World War II
During World War II, the role of the Assam Rifles evolved once more as they were called upon to undertake even more varied tasks due to their status as both a police and military organisation. This time, however, their service would be undertaken closer to home. After the lightning Japanese advance in 1942, the Assam Rifles fought a number of Independent actions behind enemy lines as the task of rear-area defence and rear-guard often fell to them during the Allies retreat into India. Later, as a large influx of refugees fled from the advancing Japanese into India, the Assam Rifles were given the task of managing and organising this mass of humanity.
They also organized a resistance group on the Indo–Burmese border to counter the Japanese invasion and to harass the enemy line of communications. This group became known as "Victor Force" (or sometimes V-Force), and the nucleus of it was formed from platoons made up of men from the Assam Rifles. As part of this force, Assam Rifles platoons were used as covering forces during the latter stages of the Burma Campaign. Other elements fought in the defensive "boxes" around Kohima, whilst another, from the 4th Battalion, trained as airborne troops, was dropped near the Sittang River behind Japanese lines. The 1st Battalion, as part of Lushai Brigade was sent ahead of the rest of the force to provide resistance in the Chin Hills. As a testament to the performance of Assam Rifles men during the war, members of the unit received forty-eight gallantry awards. These included: three MBE's, five Military Crosses, 4 Orders of British India, one Indian Order of Merit, 13 Military Medals, 15 Indian Distinguished Service Medals and 7 British Empire Medals.
Following the end of the war the five Assam Rifles battalions became part of the civil police under the Assam Inspector General of Police. After independence, however, the Indian government assigned the Assam Rifles its own Director General, who is sent on tenure based postings from the Indian Army. Note: As per Ministry of Defence there is no deputation of Army Officers to Assam Rifles.  As the numbers of the force and the number of battalions gradually increased, the rank of the force commander was also upgraded until now it is that of Lieutenant General. The present Director General of the Assam Rifles is Lt Gen Pradeep Chandran Nair, AVSM, YSM.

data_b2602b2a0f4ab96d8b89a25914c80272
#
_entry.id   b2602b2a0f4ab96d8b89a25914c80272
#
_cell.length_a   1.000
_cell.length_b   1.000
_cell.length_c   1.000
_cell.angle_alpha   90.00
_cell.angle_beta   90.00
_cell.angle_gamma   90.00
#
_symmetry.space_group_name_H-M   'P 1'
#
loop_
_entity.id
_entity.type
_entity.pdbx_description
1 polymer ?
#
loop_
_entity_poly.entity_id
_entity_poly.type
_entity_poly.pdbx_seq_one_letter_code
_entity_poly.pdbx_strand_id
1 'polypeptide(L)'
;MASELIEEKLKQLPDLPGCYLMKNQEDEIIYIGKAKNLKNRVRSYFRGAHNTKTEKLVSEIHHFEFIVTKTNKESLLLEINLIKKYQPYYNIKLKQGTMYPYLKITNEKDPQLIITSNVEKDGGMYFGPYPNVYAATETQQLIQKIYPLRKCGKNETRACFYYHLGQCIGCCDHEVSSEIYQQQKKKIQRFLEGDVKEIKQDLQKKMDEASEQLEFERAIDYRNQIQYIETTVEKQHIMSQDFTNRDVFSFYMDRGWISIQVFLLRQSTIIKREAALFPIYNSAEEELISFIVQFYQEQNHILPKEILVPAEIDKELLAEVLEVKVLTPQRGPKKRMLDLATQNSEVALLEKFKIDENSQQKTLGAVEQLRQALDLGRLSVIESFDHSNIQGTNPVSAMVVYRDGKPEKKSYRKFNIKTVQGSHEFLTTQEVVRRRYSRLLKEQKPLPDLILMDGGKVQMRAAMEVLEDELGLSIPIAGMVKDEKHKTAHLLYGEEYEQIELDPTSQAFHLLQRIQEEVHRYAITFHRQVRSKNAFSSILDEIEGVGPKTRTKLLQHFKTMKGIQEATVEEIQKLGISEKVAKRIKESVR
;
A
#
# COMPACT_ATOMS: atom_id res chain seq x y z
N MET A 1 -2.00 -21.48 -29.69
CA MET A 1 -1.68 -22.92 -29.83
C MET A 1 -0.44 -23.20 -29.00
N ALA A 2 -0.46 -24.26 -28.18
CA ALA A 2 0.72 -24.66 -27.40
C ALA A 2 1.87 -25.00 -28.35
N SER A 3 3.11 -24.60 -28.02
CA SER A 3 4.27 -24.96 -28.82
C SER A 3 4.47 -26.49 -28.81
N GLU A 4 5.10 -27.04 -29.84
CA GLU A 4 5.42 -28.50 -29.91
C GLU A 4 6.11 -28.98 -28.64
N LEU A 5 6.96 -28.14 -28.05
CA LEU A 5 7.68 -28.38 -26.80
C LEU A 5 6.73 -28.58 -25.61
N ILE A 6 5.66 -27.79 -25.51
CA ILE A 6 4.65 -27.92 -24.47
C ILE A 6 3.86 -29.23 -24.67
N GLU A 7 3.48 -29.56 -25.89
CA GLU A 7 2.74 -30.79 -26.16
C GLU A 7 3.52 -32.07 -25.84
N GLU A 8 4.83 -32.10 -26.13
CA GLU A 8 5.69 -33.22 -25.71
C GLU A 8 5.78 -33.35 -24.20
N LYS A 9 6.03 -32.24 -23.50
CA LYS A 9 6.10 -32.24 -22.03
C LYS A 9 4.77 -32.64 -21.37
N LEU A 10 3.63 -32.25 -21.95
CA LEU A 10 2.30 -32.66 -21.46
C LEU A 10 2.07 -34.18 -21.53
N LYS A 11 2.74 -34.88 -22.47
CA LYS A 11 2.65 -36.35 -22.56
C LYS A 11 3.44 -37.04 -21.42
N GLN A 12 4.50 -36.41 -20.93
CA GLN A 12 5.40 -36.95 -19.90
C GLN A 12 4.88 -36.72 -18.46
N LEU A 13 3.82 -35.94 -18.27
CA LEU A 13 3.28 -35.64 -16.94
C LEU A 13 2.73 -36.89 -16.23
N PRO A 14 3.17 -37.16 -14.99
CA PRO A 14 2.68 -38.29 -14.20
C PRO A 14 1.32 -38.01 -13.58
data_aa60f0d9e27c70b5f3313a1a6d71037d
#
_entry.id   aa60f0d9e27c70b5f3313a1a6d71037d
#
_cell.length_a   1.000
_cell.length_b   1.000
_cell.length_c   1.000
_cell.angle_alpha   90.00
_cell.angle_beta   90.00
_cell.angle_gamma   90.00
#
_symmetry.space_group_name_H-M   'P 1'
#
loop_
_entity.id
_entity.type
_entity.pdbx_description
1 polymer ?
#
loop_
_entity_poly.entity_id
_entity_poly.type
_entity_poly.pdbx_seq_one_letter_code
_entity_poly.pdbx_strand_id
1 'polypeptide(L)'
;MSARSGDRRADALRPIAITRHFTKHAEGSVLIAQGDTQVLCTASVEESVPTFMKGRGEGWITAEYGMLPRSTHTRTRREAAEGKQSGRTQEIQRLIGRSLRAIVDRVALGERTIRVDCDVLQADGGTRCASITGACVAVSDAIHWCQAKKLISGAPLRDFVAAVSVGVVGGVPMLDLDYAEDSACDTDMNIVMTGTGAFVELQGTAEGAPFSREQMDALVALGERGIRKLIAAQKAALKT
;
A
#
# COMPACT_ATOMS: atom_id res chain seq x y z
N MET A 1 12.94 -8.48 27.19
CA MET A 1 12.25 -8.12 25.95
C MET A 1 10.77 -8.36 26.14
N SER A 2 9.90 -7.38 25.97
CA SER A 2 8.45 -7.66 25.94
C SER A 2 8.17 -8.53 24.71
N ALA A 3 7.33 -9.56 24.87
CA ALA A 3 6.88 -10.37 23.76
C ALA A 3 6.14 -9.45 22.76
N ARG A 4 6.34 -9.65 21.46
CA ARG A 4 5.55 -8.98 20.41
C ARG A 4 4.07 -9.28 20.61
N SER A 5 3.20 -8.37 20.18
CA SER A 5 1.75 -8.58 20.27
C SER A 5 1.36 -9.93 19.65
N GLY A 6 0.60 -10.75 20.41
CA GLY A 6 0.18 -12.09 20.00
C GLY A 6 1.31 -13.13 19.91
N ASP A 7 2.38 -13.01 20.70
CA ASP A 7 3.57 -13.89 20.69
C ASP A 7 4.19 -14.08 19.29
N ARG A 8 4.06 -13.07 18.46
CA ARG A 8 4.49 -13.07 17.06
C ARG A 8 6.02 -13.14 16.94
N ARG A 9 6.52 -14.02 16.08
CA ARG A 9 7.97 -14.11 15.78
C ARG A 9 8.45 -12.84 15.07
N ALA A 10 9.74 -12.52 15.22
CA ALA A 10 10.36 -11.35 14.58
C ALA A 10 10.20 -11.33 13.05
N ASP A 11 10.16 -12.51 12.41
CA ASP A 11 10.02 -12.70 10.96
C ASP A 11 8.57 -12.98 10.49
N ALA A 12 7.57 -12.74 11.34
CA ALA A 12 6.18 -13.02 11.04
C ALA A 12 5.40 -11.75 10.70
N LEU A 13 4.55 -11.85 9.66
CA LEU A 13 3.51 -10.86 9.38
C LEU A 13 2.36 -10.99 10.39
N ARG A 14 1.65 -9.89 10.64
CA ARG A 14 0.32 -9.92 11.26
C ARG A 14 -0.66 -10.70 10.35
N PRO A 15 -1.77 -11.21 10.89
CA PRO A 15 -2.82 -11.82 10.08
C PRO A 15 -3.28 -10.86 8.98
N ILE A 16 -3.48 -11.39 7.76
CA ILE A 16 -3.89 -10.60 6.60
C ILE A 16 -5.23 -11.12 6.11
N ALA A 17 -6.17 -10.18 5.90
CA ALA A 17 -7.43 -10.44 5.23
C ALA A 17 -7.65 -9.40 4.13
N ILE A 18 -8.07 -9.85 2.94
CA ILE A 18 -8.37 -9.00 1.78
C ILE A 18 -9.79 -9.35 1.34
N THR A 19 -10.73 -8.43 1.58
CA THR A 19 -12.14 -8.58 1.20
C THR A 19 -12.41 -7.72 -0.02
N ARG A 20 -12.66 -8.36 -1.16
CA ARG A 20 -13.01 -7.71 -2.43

Prior to 1965, this force was under the Ministry of External Affairs, who were looking after NEFA affairs. It was transferred to the Ministry of Home Affairs when the latter took over this responsibility. From a nominal complement of only five battalions in 1947, it has grown to 33 with several range HQs. A training center, and a number of logistics units function under the HQ DG AR, Shillong. The Assam Rifles Public School is a much sought after education institute in the North East. The role of the Assam Rifles continued to evolve when in 1950 a devastating earthquake hit the Assam region and the force was called in to assist in the reconstruction of the areas and help in the resettlement and rehabilitation of those affected by it. Later the force was once again called to undertake a combat role when, during the 1962 Sino-Indian War elements were used to delay the advancing Chinese forces so that the Indian Army could establish its defence lines. During this time and since then, the Assam Rifles also maintained their peacekeeping role in the northern areas of India in the face of growing tribal unrest and insurgency. In this environment the maintenance of law and order, countering insurgency and reassuring the people of the region became important tasks for the security forces and initially they fell to the Assam Rifles before the Army assumed control, and then later their experience and goodwill in the region was drawn upon in order to assist the army in conducting these tasks. In recognition of the unit's skill in counterinsurgency operations, three battalions were deployed on Operation Pawan in Sri Lanka between December 1988 and February 1990.
Through its deployment in what has become known as the "tribal belt", the Assam Rifles have developed an ethos that is based primarily upon the notion of extending the hand of friendship with the people of the region despite the troubles that have occurred there. This has resulted in their employment in a number of developmental activities in the region as they have worked to bring order and security to it. As such, their role has been further expanded to include the provision of medical assistance and basic education, assisting in reconstruction and agriculture and handling communications in remote areas.